Advice: You Got It Wrong
“Florian, you need to understand that Jeff (a guy from school) got genetically a sixpack. You must come to accept that you will never have more than, at maximum, a two pack. And even this is not certain.”
This is what my best friend told me now about 10 years ago. I’d opened up about my goals of achieving a rock-hard midsection while we sat in his room and this was his precious gym advice.
I was devastated. He essentially encouraged me to give up. I asked myself: “Was he truly right?”
But in over three years of training in the gym, multiple failed diets and now even starting to eat solely plants – the advice I got pushed down my throat crushed me.
As I sat on my bed – staring at the wall – I thought I’d never be able to get a sixpack.
See I was ignorant – but not stupid. I’ve done my due diligence. I knew that I’d get enough protein. I knew that I’d be able to follow a nutrient-rich diet.
Yet somehow there was a mental rock on my road to a great physique. A mental rock so huge and intimidating that it nearly prohibited me from trying and urged me to throw in the towel.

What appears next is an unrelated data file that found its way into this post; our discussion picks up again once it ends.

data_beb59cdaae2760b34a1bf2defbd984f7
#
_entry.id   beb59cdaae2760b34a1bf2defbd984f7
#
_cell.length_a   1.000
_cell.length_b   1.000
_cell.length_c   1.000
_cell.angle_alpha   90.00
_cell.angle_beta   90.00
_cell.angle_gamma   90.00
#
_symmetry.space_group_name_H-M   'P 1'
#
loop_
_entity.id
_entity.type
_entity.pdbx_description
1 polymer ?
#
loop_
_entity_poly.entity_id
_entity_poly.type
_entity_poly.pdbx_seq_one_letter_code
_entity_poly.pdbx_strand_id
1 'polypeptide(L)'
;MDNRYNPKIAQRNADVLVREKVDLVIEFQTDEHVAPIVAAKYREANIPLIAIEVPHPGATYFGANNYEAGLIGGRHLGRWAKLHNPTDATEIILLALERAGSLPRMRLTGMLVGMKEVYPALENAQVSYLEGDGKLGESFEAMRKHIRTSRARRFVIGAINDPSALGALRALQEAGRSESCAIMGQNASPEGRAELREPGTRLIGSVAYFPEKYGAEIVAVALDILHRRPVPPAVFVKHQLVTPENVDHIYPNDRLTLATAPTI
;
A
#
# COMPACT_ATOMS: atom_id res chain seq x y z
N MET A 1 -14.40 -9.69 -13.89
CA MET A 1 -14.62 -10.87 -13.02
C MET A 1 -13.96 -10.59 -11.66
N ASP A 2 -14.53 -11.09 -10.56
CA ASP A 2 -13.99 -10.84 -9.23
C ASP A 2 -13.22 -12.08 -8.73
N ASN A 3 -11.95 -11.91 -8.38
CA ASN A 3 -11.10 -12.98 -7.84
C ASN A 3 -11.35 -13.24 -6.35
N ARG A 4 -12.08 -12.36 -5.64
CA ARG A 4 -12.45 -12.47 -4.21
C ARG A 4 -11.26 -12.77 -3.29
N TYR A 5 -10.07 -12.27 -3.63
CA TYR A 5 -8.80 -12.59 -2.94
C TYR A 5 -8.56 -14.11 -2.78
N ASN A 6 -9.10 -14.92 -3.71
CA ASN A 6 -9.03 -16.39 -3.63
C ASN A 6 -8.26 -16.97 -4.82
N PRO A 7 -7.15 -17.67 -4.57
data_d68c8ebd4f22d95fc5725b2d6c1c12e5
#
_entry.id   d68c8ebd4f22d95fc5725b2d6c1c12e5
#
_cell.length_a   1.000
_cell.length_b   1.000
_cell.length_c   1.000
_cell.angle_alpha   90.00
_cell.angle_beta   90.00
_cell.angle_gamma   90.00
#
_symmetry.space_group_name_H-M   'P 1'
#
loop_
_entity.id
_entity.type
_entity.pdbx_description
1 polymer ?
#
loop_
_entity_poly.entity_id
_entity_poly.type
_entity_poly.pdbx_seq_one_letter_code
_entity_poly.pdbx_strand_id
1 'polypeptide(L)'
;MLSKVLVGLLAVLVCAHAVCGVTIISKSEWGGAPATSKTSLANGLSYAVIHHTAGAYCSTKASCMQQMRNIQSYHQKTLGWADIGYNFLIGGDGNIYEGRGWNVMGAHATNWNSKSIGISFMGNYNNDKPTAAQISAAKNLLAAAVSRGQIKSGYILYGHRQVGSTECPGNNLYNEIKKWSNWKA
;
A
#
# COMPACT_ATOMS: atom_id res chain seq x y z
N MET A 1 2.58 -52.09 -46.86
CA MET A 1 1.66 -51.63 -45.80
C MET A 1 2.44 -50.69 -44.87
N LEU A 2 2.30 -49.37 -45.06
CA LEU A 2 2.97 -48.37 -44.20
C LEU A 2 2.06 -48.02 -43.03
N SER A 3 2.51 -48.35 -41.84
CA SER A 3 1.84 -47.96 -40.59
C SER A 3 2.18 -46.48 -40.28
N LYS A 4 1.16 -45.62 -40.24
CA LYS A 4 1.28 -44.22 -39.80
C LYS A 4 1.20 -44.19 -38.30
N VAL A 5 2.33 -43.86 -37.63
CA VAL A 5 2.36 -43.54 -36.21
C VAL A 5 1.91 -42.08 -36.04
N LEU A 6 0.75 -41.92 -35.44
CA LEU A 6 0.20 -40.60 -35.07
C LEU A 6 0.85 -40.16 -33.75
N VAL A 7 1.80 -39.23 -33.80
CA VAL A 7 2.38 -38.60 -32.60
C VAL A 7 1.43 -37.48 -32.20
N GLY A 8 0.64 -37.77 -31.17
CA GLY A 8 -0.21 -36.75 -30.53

Two months later of consistent effort in the gym, I’d somehow managed to lift the rock in my mind and jettisoned it into the abyss.
In that moment, staring at myself in the bathroom mirror, I realized that most advice that I ever got in my life was from people that weren’t where I wanted to be.
This is important. Only take advice from people that are where you want to be.
This is especially true for the gym but can be applied to everything in our life.
I love my parents, yet I would never take advice from them when it comes to running a coaching business, because they are not where I want to be in that regard.
My best friend is a good conversation partner and would always be there if I needed help – but he doesn’t have the gym results I craved.
What I want to get across is that what often prohibits us from taking action is listening to the wrong advice. We think that achieving a goal is not possible – so we never really try.
This is nonsense.
Instead of trusting the journey, we operate in a self-sabotaging way. We poke holes in our armour before setting foot on the battlefield.
With this article I wanted to assure you that it is possible. Trust the journey and take action on a daily basis.